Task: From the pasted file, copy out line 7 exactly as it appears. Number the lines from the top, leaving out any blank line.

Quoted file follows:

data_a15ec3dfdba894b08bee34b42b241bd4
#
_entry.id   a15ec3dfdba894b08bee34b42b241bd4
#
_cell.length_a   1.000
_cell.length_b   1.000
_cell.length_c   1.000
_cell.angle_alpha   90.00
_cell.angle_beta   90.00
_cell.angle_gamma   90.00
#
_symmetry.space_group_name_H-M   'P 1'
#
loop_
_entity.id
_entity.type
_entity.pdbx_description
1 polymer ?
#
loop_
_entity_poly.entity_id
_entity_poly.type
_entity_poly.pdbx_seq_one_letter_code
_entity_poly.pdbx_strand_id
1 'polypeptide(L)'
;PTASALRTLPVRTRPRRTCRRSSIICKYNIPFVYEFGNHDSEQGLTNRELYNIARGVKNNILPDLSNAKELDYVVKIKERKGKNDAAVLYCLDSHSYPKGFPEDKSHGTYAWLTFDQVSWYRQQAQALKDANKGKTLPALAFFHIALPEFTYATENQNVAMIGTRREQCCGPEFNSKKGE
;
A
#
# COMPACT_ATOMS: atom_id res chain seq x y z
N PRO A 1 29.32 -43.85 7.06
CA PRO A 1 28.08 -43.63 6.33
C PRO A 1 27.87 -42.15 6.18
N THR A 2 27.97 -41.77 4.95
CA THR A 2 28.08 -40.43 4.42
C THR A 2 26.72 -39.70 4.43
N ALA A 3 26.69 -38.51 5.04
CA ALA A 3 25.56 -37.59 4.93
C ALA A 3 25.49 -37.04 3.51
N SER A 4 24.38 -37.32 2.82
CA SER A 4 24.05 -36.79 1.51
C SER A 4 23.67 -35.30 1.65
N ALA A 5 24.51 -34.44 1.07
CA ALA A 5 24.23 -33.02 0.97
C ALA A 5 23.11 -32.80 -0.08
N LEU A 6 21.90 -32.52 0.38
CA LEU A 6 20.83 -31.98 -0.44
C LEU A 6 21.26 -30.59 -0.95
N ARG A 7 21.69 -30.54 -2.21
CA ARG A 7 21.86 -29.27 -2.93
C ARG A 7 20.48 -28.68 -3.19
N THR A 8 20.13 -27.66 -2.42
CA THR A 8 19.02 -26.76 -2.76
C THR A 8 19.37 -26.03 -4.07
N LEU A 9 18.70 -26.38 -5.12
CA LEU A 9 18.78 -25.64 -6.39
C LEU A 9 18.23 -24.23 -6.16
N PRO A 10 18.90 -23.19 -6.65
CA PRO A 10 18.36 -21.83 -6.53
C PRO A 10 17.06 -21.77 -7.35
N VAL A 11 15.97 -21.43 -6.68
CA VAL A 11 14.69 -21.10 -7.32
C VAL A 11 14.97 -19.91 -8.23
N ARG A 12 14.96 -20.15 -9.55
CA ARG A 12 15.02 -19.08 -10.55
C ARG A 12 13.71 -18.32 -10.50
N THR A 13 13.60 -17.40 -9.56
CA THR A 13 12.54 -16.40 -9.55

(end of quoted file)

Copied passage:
_cell.length_c   1.000